Hitter Volatility Through Mid-June

Last year I reintroduced VOL, a custom metric that attempts to measure the relative volatility of a hitter’s day to day performance. It is far from a perfect metric, but at the moment it’s what we have.

If you recall, a lower VOL value is better in the sense that it indicates a hitter has been more consistent offensively. However, both good and bad hitters can be consistent, so a lower VOL always needs to be viewed in the proper context. The other thing to keep in my mind is that (as a reader pointed out) there is a strong correlation between VOL and PA/G, as we can see by looking at VOL and batting order position (for 2013):
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Now, that isn’t the worst problem, since we see similar relationships between PA/G and overall wOBA and wRC+. Also, one nice feature is that as the average PA/G increases the correlation with VOL gets weaker. What I’ve done in this iteration is to limit the calculation of VOL to just those games where the hitter logged at least three Plate Appearances. When this is done the correlation between PA/G and VOL drops to -.25 — for now, I can live with that.

Here is the VOL leader board through June 16th (min 200 PA):

VOL+ is simple a player’s VOL relative to league average ([VOL/lgVOL] * 100).

Evan Longoria (4.3 PA/G) is currently your most consistent hitter, sitting at 28% better than league average. That’s great news for the Rays considering he has a 154 wRC+ so far in 2013. Not only is producing at an extremely high level offensively, but his performance has been quite consistent, game-to-game.

Contrast that to the Marlins’ Placido Polanco. Polanco (4.2 PA/G) has the sixth-best VOL so far this year, but he’s hitting 41% worse than league average. That means the Marlins are getting a steady dose of bad from their third baseman on pretty much a daily basis.

Sorting the leader board by wOBA also gives us a few interesting comparisons. One is Josh Donaldson and Ryan Braun.

Both players have averaged 4.2 PA/G this season and have logged relatively similar wOBAs (.378 and .376, respectively). However, Ryan Braun’s VOL is 28% better than league average while Donaldson’s is 7% worse — a 35% difference. So while Donaldson has been marginally better in terms of creating runs, Braun has done almost equally as well with a greater day-to-day consistency than Donaldson.

For those interested, I also ran team-level VOL (sorted by least to greatest VOL):

Batting Order PA/G VOL
1 4.4 0.449
2 4.2 0.488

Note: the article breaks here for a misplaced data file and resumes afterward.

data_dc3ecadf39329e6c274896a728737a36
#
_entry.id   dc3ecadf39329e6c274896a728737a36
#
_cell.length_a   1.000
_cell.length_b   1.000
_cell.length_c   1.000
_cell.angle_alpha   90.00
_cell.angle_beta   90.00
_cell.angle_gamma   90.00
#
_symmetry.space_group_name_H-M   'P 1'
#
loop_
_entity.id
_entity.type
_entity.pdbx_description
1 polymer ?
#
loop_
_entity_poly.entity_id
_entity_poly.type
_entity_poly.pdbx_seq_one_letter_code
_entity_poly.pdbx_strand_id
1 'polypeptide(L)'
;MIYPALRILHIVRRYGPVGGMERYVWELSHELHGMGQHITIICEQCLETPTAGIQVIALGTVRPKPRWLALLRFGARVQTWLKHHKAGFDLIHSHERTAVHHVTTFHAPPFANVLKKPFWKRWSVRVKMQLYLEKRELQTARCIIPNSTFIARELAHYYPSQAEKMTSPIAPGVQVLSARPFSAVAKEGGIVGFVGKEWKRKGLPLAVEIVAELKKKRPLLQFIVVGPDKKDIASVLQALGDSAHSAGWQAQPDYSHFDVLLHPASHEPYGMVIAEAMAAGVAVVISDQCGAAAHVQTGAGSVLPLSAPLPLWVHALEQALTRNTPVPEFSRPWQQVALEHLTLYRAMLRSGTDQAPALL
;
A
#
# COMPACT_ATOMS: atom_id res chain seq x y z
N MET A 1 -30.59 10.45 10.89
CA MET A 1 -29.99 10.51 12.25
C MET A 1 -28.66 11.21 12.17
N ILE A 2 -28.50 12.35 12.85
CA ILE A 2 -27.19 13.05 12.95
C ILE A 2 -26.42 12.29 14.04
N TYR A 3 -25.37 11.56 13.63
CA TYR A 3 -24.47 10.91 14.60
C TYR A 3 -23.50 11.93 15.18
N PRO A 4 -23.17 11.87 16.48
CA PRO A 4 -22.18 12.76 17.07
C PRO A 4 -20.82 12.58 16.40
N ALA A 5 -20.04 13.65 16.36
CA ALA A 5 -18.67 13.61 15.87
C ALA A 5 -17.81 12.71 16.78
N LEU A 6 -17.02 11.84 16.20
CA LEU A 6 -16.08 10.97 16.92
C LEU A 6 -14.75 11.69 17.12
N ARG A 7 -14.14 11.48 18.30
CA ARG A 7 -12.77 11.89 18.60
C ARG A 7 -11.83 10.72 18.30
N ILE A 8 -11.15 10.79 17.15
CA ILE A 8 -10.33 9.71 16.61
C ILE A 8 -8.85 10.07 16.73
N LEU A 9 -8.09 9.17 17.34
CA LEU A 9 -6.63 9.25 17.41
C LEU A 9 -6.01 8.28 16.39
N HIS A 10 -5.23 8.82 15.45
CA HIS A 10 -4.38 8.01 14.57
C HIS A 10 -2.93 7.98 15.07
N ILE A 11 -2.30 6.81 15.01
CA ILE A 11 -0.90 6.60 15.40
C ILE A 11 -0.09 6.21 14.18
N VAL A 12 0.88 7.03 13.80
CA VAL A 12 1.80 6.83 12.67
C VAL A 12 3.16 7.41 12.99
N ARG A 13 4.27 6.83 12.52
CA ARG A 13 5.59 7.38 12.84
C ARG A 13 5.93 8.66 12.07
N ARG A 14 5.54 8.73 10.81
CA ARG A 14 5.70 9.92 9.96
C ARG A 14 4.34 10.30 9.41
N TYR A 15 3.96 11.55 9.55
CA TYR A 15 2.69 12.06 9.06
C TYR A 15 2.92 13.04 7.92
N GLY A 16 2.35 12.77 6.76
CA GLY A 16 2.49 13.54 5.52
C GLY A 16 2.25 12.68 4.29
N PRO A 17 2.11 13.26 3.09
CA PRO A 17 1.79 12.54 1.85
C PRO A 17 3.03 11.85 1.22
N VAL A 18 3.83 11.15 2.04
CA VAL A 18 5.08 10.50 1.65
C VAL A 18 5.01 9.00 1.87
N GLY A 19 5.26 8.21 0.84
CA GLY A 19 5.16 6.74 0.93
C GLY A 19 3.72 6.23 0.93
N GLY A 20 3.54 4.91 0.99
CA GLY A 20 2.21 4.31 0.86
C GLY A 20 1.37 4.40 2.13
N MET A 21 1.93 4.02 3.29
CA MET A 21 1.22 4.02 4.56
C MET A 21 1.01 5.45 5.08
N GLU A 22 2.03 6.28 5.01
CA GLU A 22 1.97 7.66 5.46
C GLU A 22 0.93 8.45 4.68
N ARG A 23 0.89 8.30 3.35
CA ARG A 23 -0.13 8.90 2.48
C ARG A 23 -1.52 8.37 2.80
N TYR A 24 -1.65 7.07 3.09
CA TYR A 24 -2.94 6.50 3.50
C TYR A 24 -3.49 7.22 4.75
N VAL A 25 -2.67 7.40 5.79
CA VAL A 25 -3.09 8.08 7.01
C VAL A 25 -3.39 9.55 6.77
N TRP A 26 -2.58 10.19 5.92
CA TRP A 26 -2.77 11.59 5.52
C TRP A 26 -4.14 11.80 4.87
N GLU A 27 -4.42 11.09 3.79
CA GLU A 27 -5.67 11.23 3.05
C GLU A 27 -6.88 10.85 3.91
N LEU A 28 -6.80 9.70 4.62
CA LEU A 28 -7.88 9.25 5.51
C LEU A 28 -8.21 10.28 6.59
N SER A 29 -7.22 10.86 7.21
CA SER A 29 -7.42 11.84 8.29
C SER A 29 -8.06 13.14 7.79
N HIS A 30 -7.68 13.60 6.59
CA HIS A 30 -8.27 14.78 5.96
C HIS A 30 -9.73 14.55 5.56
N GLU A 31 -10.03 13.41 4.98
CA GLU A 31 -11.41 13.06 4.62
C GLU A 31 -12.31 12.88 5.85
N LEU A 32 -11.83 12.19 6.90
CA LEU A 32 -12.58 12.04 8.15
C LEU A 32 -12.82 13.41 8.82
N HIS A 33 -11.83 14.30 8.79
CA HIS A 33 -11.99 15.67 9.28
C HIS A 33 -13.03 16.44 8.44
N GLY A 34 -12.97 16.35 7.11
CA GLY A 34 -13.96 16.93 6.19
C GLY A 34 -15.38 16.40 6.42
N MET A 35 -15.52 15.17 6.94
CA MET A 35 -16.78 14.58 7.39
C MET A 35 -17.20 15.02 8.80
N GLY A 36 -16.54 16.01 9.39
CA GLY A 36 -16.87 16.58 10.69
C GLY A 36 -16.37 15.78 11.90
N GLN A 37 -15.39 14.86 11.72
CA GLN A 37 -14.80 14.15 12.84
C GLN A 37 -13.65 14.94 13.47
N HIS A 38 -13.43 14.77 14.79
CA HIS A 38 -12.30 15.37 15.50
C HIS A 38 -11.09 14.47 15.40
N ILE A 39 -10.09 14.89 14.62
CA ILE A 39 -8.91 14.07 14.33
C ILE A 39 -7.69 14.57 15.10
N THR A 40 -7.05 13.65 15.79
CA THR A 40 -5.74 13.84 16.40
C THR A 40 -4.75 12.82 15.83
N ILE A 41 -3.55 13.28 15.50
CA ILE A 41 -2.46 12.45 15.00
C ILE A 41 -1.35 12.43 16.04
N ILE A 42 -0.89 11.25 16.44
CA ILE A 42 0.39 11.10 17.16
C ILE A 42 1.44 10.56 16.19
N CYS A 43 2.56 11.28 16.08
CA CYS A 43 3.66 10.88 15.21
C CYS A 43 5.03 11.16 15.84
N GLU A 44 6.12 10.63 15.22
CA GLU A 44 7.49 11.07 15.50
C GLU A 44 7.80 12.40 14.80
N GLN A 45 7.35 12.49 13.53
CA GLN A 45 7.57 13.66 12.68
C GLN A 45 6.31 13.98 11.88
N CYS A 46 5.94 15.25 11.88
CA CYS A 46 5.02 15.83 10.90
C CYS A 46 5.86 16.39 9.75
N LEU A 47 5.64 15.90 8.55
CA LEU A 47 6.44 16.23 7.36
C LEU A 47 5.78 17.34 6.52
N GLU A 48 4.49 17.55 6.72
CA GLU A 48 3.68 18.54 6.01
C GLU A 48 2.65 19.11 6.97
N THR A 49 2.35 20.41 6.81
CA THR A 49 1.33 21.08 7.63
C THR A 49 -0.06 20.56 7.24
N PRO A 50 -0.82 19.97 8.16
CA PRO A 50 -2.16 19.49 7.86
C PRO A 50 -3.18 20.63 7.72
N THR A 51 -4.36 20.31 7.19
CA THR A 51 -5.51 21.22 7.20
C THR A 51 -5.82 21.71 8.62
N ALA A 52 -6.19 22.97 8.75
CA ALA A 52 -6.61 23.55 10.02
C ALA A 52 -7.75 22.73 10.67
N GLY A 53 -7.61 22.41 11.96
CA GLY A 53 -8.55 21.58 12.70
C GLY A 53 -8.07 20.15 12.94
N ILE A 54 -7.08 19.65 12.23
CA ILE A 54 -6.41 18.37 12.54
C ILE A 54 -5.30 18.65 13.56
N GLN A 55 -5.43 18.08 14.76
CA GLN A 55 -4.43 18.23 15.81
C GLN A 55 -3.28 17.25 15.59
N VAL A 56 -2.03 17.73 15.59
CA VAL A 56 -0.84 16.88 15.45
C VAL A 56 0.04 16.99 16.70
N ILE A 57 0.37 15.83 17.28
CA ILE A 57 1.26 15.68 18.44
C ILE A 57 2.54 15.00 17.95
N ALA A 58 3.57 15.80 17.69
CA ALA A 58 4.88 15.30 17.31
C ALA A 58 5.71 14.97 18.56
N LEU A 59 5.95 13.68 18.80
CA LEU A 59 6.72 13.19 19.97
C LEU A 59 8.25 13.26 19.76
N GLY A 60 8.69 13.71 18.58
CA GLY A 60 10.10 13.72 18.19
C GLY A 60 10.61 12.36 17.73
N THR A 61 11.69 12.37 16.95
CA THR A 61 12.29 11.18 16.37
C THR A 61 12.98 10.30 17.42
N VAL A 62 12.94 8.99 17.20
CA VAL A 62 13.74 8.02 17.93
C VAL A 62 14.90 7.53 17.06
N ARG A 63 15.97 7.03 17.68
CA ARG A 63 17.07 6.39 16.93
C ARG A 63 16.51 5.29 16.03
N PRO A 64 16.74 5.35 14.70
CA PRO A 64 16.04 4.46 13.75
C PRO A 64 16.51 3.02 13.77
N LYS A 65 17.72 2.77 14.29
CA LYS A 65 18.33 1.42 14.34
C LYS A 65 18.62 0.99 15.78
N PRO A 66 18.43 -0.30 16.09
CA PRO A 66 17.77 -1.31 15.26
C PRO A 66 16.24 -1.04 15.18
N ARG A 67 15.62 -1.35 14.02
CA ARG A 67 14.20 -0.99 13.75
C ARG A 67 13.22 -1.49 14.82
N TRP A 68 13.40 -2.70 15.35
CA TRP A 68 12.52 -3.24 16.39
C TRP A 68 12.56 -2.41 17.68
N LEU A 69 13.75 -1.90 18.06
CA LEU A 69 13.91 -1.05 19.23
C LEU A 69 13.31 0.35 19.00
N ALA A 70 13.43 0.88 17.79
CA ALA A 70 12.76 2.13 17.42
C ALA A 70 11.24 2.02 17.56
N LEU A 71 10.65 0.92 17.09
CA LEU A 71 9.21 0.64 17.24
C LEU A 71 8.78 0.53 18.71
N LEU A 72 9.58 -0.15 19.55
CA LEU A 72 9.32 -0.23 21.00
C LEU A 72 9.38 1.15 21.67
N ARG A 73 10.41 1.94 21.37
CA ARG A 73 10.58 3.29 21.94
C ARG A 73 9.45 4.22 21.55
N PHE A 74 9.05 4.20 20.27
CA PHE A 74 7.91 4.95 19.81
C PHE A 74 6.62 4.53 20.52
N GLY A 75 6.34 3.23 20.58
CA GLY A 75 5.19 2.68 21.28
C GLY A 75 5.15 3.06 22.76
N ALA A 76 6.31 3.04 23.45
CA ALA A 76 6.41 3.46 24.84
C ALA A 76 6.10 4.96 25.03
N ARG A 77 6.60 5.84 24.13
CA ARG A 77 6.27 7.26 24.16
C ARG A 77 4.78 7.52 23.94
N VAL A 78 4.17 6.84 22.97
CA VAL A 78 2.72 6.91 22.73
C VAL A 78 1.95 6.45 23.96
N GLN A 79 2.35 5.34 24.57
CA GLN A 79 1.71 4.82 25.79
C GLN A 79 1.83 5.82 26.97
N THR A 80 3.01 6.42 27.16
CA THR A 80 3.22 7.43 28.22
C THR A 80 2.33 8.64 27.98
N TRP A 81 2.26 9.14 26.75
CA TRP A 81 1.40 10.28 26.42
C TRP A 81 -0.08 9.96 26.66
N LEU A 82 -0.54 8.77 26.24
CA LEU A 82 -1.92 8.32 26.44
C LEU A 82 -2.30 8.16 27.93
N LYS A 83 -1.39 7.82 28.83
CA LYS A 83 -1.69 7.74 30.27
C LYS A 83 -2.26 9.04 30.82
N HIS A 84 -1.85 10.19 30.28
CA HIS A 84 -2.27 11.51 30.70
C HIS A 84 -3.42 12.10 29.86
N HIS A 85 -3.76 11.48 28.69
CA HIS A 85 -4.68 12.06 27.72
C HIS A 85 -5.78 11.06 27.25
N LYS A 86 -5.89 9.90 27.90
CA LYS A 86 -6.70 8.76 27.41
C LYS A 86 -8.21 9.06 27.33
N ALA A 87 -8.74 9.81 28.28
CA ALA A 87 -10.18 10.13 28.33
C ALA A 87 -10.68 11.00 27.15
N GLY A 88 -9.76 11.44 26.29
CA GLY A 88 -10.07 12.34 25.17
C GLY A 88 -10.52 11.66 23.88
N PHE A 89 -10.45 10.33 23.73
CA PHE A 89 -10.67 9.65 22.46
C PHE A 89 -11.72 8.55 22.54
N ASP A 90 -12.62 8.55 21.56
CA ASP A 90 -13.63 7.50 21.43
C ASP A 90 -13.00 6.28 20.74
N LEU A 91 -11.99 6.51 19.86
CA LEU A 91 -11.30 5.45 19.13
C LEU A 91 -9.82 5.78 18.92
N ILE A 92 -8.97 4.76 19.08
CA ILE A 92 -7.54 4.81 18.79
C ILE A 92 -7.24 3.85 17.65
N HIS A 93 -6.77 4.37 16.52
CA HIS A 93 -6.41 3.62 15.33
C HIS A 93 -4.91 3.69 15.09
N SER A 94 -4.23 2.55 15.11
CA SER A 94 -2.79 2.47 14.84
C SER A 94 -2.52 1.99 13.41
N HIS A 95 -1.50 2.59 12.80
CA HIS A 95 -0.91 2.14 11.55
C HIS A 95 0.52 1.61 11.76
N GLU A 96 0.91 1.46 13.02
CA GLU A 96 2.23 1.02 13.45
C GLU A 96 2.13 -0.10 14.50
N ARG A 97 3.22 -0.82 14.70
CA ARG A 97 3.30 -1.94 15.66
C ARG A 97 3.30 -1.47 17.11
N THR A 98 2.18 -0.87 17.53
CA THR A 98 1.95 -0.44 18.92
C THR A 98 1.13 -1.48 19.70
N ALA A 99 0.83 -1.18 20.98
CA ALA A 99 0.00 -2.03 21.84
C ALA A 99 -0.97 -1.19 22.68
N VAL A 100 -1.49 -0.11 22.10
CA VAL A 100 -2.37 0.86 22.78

3 4.1 0.488
4 4.0 0.491
5 3.8 0.517
6 3.6 0.532
7 3.5 0.549
8 3.4 0.544
9 2.1 0.775
Royals 4.1 38 0.491 0.295
Tigers 5.0 40 0.505 0.340
Rays 4.8 38 0.507 0.324
Orioles 4.9 39 0.507 0.330
Rangers 4.4 39 0.511 0.325
Mariners 3.5 38 0.517 0.297
Indians 4.8 39 0.520 0.323
Blue Jays 4.6 39 0.522 0.312
White Sox 3.6 37 0.523 0.288
Red Sox 5.3 40 0.526 0.343
Athletics 4.6 39 0.528 0.306
Angels 4.5 39 0.529 0.321
Twins 4.2 40 0.537 0.297
Yankees 4.0 38 0.540 0.300
Astros 3.8 37 0.542 0.298
Marlins 3.2 38 0.551 0.265
Giants 4.4 39 0.552 0.303
Cardinals 5.1 39 0.563 0.307
Brewers 4.1 38 0.564 0.295
Reds 4.6 39 0.567 0.313
Pirates 3.8 37 0.572 0.277
Diamondbacks 4.4 39 0.573 0.302
Dodgers 3.6 38 0.575 0.293
Phillies 3.7 37 0.587 0.308
Padres 4.2 38 0.588 0.295
Rockies 5.2 40 0.588 0.319
Nationals 3.5 37 0.603 0.280
Mets 3.9 39 0.611 0.274
Cubs 4.0 38 0.613 0.300
Braves 4.4 38 0.621 0.310

Tigers’ fans should be happy to see their team at number two on the list, as they have the second-highest team wOBA and do the second best job of replicating that performance on a game-to-game basis. Combine a consistently great offense with that rotation and it’s easy to see why Detroit should make another deep run this post-season.

The Braves offense turns out to be the most inconsistent — slightly better than average, but inconsistent. Now, given their pitching this may not be as big of an issue were they more of an average- to below-average run prevention team. However, it makes you wonder how they will perform in the different context of the postseason.

That’s all for now. Like the velocity loss leader boards, I will be updating VOL throughout the season, hopefully on a monthly basis.


For a more complete list of hitters in 2013, see here.

Bill leads Predictive Modeling and Data Science consulting at Gallup. In his free time, he writes for The Hardball Times, speaks about baseball research and analytics, has consulted for a Major League Baseball team, and has appeared on MLB Network's Clubhouse Confidential as well as several MLB-produced documentaries. He is also the creator of the baseballr package for the R programming language. Along with Jeff Zimmerman, he won the 2013 SABR Analytics Research Award for Contemporary Analysis. Follow him on Twitter @BillPetti.

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What’s the relationship between VOL and K rate, especially on the team level? Seems like it would be pretty high.


VOL doesn’t mean the results are good or bad, just that they’re consistent.